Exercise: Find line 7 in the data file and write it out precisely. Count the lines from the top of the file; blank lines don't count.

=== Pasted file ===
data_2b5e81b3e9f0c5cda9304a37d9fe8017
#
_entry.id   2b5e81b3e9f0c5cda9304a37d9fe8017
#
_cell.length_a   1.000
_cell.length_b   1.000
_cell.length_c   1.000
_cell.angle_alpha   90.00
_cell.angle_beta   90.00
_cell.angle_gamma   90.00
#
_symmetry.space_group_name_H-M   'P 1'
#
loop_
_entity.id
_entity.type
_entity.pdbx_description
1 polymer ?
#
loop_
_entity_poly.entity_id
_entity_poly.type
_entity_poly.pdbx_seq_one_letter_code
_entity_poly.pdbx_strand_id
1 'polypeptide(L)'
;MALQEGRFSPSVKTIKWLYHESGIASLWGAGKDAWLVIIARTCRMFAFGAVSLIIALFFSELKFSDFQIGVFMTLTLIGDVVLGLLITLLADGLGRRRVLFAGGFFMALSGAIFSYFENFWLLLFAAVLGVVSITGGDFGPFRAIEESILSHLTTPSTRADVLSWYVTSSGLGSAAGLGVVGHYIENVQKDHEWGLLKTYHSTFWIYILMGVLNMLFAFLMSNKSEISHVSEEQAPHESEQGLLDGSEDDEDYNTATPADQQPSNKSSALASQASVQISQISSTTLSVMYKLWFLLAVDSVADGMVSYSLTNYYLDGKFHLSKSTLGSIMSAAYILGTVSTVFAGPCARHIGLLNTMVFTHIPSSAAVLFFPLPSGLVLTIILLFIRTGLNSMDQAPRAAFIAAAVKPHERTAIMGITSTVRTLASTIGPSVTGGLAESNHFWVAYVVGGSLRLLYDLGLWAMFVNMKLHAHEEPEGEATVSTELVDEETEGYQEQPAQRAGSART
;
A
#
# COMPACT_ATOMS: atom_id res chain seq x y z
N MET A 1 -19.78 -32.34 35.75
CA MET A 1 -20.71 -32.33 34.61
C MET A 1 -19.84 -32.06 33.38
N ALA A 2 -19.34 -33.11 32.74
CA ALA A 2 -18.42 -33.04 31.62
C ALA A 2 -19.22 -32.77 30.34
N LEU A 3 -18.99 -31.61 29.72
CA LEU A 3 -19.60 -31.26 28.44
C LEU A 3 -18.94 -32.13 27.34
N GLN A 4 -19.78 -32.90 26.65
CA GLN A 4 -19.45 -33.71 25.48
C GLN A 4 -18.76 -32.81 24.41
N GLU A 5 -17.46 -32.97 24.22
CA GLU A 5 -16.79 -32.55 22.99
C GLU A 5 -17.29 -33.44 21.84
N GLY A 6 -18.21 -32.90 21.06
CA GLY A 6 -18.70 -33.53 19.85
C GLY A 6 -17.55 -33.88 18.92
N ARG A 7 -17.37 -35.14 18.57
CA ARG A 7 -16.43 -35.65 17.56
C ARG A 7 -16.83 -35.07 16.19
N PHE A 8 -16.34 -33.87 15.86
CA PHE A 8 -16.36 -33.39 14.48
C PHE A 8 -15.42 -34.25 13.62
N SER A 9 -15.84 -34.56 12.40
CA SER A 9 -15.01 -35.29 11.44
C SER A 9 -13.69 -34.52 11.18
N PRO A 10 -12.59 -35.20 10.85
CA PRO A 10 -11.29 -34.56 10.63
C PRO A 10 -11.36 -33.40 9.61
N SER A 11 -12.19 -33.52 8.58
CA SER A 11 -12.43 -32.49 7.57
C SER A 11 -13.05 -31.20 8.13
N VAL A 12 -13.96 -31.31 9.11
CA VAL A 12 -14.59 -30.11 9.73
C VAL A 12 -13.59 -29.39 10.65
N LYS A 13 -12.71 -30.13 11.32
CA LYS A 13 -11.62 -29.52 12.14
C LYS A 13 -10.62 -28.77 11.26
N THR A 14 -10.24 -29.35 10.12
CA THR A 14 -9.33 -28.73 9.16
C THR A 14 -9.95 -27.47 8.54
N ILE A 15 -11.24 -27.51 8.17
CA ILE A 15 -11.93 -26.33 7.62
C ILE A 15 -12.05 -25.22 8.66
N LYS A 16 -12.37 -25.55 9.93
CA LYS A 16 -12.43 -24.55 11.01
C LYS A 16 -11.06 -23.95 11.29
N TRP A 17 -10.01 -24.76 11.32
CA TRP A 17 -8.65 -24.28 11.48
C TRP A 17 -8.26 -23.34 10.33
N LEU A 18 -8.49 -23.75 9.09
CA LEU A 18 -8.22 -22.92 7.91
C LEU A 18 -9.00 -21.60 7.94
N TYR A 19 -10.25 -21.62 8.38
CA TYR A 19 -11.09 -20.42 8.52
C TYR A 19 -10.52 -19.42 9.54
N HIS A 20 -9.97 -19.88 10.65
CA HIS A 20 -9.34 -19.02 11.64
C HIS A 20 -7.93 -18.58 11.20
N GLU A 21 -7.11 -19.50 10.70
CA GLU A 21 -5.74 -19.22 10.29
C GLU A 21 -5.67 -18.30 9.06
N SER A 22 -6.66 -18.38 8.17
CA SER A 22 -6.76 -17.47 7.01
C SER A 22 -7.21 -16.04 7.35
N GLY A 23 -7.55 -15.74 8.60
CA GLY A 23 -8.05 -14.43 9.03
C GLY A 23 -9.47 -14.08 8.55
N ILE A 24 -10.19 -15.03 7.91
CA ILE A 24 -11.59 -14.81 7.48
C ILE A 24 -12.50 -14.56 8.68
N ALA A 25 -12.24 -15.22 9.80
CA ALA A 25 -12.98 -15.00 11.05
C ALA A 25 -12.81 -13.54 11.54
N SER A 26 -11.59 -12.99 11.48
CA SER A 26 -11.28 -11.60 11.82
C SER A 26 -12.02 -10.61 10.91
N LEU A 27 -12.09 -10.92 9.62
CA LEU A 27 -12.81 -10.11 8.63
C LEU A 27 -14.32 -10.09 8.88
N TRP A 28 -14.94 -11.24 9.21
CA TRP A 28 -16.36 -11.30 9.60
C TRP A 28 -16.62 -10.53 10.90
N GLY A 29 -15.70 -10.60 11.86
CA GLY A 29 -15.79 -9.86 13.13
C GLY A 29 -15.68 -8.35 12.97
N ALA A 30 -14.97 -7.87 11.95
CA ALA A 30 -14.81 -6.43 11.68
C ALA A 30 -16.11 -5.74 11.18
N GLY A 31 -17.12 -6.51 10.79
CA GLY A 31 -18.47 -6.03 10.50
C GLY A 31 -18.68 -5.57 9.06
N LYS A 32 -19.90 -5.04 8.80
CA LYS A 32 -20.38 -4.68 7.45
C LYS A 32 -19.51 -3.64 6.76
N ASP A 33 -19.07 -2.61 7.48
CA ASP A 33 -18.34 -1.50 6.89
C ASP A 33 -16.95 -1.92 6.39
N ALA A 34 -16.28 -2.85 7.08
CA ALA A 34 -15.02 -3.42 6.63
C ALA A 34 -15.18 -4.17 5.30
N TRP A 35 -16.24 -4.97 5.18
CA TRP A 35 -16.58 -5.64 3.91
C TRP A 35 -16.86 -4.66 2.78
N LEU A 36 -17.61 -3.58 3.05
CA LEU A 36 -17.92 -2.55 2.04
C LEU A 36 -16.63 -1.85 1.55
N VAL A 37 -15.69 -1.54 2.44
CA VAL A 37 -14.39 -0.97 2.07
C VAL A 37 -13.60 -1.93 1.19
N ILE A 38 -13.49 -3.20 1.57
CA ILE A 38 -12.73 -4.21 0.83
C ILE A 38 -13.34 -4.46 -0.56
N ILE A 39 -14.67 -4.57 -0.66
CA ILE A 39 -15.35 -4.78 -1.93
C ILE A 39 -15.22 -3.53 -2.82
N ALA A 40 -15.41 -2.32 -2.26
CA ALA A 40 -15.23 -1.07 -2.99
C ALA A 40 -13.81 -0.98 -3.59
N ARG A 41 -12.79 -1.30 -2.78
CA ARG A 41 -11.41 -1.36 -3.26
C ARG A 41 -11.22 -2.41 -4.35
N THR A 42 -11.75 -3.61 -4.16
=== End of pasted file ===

_cell.length_c   1.000